By Meher Joshi
Hi! My name is Meher Joshi and I’m a tenth-grade student at Oberoi International School in Mumbai, India. With the world experiencing a pandemic and all the accompanying burdens, it has never been more important for youth to be active agents of change. This sense of social responsibility, which I gained from being an IB student and following my school’s core value, pushed me to use my passion for the betterment of my community.
Model United Nations (MUN) has been and continues to be an immense interest of mine, so I decided to share my MUN-specific knowledge and experience with young leaders who are ready to take challenges. As the second United Nations Secretary-General Dag Hammarskjöld once said, “The UN was not created to take mankind to heaven but to save humanity.” I was inspired to raise funds to support relief of any kind relating to public health emergencies and to render financial assistance to the people in India that are suffering the most.
The International Baccalaureate (IB) paves the path to support a holistic mindset in an individual and provides the attributes needed to create a better world. The IB fosters thinkers, who step outside their comfort zone, think outside the box and approach problems with a creative mindset. I had an opportunity to use this unfortunate situation to start an initiative supporting those in need. The IB learner profile also addresses students who take on challenges with courage and bravery. I adopted the role of a teacher and shared my knowledge with young risk-takers like me. Teachers in my school have always recognised me as someone who is willing to serve others.
The IB has shaped me into a caring individual that can make a difference in someone’s life. I donated the funds I raised to help the people that needed meals, shelter and other forms of aid during this difficult period.
“I want to inspire more students to make a difference no matter how big or small in someone’s life.”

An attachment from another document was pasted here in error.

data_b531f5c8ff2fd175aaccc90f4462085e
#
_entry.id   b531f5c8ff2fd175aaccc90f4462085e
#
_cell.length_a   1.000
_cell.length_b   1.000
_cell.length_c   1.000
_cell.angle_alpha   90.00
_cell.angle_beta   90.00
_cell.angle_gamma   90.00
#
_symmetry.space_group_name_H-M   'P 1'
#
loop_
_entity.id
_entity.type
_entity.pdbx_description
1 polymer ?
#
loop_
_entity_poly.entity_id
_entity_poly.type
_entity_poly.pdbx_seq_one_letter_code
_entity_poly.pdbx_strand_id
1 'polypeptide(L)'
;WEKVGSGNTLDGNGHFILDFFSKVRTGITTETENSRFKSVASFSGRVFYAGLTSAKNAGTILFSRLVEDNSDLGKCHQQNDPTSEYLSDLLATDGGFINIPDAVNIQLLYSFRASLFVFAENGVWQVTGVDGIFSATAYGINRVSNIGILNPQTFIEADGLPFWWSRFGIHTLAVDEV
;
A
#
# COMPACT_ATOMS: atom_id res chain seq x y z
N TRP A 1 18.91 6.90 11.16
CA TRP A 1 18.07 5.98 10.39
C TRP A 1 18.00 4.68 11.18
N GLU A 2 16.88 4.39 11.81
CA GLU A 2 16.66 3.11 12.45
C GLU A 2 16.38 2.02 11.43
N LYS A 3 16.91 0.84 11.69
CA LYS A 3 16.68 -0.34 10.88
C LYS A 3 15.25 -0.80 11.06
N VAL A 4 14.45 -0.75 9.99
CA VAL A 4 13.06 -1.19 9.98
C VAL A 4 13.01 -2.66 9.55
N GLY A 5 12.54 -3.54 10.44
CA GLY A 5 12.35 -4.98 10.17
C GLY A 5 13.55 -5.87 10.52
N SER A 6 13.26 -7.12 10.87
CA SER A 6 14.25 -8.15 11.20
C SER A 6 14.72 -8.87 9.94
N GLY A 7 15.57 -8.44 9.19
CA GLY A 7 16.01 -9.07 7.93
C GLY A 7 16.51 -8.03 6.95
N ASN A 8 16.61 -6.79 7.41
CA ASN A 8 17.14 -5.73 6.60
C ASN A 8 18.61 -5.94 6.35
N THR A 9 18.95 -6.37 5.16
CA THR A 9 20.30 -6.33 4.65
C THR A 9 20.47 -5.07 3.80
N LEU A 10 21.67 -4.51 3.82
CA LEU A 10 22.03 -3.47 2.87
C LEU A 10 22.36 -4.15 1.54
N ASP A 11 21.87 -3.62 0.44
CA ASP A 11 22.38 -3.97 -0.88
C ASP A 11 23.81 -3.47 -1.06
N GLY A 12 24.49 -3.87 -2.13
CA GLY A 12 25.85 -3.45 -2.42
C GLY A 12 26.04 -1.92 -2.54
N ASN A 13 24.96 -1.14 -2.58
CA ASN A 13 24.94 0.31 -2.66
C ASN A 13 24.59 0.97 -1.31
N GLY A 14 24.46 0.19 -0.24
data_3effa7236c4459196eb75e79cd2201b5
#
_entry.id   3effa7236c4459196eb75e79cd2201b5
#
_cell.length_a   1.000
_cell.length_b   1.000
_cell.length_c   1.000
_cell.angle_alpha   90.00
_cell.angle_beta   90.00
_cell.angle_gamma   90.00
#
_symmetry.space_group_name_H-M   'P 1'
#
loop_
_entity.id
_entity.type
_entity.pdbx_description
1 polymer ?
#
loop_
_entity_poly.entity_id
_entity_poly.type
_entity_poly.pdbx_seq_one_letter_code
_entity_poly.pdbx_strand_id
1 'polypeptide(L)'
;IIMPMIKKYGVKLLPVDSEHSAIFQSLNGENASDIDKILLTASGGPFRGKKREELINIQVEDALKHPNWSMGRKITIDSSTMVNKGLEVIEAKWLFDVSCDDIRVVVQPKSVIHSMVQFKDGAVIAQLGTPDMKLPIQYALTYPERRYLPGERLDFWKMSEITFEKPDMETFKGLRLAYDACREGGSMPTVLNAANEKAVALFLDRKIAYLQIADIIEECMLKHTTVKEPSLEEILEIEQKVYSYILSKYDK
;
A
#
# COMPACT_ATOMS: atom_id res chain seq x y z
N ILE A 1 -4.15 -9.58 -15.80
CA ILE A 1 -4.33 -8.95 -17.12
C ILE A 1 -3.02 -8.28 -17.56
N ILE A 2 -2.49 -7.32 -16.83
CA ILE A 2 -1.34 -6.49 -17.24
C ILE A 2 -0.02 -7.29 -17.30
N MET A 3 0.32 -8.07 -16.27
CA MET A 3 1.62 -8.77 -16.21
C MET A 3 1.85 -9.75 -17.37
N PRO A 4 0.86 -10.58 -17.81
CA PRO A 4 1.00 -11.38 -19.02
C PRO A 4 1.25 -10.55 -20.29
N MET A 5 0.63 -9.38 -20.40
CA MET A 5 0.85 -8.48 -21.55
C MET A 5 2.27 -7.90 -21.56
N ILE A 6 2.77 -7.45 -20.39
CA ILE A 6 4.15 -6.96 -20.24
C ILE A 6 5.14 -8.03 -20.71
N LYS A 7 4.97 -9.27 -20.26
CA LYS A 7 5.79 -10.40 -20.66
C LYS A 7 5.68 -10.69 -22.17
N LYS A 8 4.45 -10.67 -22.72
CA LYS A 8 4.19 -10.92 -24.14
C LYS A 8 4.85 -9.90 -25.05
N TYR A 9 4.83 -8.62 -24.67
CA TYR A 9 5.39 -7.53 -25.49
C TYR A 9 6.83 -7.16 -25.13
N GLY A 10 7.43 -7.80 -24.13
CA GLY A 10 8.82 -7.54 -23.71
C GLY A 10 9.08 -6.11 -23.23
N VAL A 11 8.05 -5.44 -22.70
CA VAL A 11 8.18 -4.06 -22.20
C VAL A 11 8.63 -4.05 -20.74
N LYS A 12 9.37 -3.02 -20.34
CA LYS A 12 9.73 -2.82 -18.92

My initiative, MJ MUN, has a twofold educational objective—it aims to educate young students on what MUN is and how we can get closer to resolving global issues. I achieved this goal through the remote MUN training sessions, which were open to students internationally. These sessions were conducted through Zoom for INR1000 (approximately US$13) per attendee. When this idea first struck me, I didn’t think it would reach a global scale. But the power of social media aided me in getting 33 participants from Mumbai, Ahmedabad, Dubai, Singapore and Ireland. I managed to collect a total of INR33,000 (approximately US$ 436) and donated the amount to Prime Minister Narendra Modi’s Fund for COVID-19 relief. It instils great joy, satisfaction, and pride in me to say that I could help and support young learners as well as give back to the community. I have pledged to continue working on my project and do my bit to make the world a better place.
By sharing this story, I want to inspire more and more students to make a difference, no matter how big or small, in someone’s life! As Jane Goodall once said, “What you do makes a difference, and you have to decide what kind of difference you want to make.”
Meher Joshi is a student at Oberoi International School in Mumbai, India. She would describe herself as a happy go lucky, outgoing and caring girl. People who meet her in the hallways usually say ‘‘You’re always smiling.’’ She loves popping bubble wrap as a way to relieve her stress and she loves travelling the world. She can converse in four different languages.
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